18 February 2007

duany on new orleans

New Urbanist architect and planner extraordinaire Andrés Duany offers his thoughts on New Orleans in the pages of the latest Metropolis. His conclusion is remarkably naive, coming from the man whose office is leading reconstruction efforts all along the Gulf coast. Exuding the nostalgia that is so prevalent in New Urbanist thinking, Duany claims a "Carribean" identity for New Orleans, evoking his own Cuban heritage and woefully lamenting the loss of the "leisure" and cultural "ease" that so characterized pre-Katrina New Orleans. It is obvious that the future of a great American city is at stake, and that its unique culture is part of what constitutes that greatness. But I think that the focus on recreating a culture of leisure is not quite the appropriate response to such devastation. If we're going to talk about how its unique climactic and environmental conditions contribute to its identity (be it Carribean, Creole, Cajun, whatever), why don't we talk about the much larger scale infrastructural and hydrological concerns that need to be addressed in order to ensure that such destruction won't happen again? And why not go further? In addition to preserving the culture of the Crescent City, why see this as a tremendous opportunity (which it is) to re-imagine what this "Carribean" city can be?

While Duany's critique of the massive federal funding efforts as ironically too constrictive on individual rebuilding efforts is an interesting premise, it ultimately misses the point. A "culture that arises from leisure" should not be a necessary precondition for the city's physical reconstruction. This is a backwards argument that mistakenly conflates American Dream individualism with some sort of strange idealization of a "Carribean" work ethic. Once again, nostalgia reigns supreme, and the future of New Orleans remains on hold.

link: "Restoring the Real New Orleans" by Andrés Duany, in Metropolis

2 comments:

M. Pyre said...

I just wandered over here following your post on Jim Kunstler's most recent essay, Rust and Sun. I'm a little curious as to how someone who lives in the most over-paved and overbuilt city in America can claim to be a progressive, or a reactionary, in his architectural views. Maybe you could explain that a bit better.

For example, I wonder how it is you come to be so skeptical of Kunstler's observations on what you have called "new urbanism," while you live and work in a city that is so urban that it can never be "new" and can't ever be "progressive" and can't be "reactionary" except insofar as it "reacts" to the monetary doings of Wall Street and the advertisement largesse generated on Madison Avenue.

Have you spent significant amounts of time in any place that has room to rethink its drift toward urbanization?

I notice you cite to the Harvard Design group as a favored entity. I guess I'm wondering how Harvard can ever result in any sort of alternative, reactionary thought that isn't already hampered and fettered by old money perspectives, which never are "progressive" in the political sense, even if they seek always to "progress" their incomes and never are "reactionary" except where they fictionalize the all hallowed "free market" in its "reaction" to stimuli.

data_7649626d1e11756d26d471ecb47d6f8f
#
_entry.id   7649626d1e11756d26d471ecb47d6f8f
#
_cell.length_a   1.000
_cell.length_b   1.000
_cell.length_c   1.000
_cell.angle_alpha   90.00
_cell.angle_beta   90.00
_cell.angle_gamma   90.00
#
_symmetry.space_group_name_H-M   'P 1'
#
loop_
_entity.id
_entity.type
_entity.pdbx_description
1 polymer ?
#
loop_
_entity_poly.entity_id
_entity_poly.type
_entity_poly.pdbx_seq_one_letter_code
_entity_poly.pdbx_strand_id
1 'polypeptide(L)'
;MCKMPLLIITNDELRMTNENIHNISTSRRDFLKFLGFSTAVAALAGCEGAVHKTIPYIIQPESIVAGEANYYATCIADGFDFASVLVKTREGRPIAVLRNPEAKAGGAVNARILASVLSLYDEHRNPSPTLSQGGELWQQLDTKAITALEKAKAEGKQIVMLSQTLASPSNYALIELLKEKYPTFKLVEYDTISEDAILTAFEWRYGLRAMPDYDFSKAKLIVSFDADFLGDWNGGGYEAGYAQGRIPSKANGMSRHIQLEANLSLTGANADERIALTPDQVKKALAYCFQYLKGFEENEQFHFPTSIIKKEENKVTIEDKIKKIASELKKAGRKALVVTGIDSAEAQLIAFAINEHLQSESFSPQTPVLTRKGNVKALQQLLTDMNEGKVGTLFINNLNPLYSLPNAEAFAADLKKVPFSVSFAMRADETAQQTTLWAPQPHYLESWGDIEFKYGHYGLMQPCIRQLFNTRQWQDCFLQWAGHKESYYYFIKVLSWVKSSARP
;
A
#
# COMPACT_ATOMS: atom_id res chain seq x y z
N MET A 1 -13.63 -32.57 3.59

So maybe you could explain?

progressive reactionary said...

M:

Thanks for your comments.

Before I respond, I want to offer two grossly oversimplified definitions to help the discussion. Progress, to me, on the most basic of levels, means "moving forward." Reaction can be defined in opposition to progress; in other words, it represents "stepping backwards," or otherwise impeding forward movement. Hopefully this can serve as a clarification to this blog's original premise, which I attempted to express so very long ago.

So, in response:

1. If I understand you correctly, you postulate that noone who lives in New York—or any other large American city—can claim allegiance to either progressive or reactionary ideals. If this is the case, then into what political mold are such people—and this is not an insignificant portion of the population we speak of—permitted, in your opinion, to fit?

2. In response to your question if I have "spent significant amounts of time in any place that has room to rethink its drift toward urbanization": Yes. Besides my comfy Brooklyn apartment, in which I often ponder the quandaries of contemporary urbanization, I am a child of the Sierra, and no stranger to the sometimes serene, sometimes violent, sublime nature of the American west. That being said, I am fundamentally committed to civilization—and, by extension, urbanism, in all its scales—as the primary theater of human experience. As such, I equate a rejection of urbanism with a rejection of civilization.

3. With regard to your somewhat random sideswipes at Wall Street and Harvard, I would wager there is much agreement between us on this. But I must admit I don't understand how this relates to the context of the discussion at hand.

4. And finally, with regard to the discussion of New Urbanism, I think my record of commentary on the matter gets right to the point. If you'd like to discuss the planning theory behind New Urbanism, specific case studies of success or failure, or the politics of form in general—please, by all means, do.

—PR.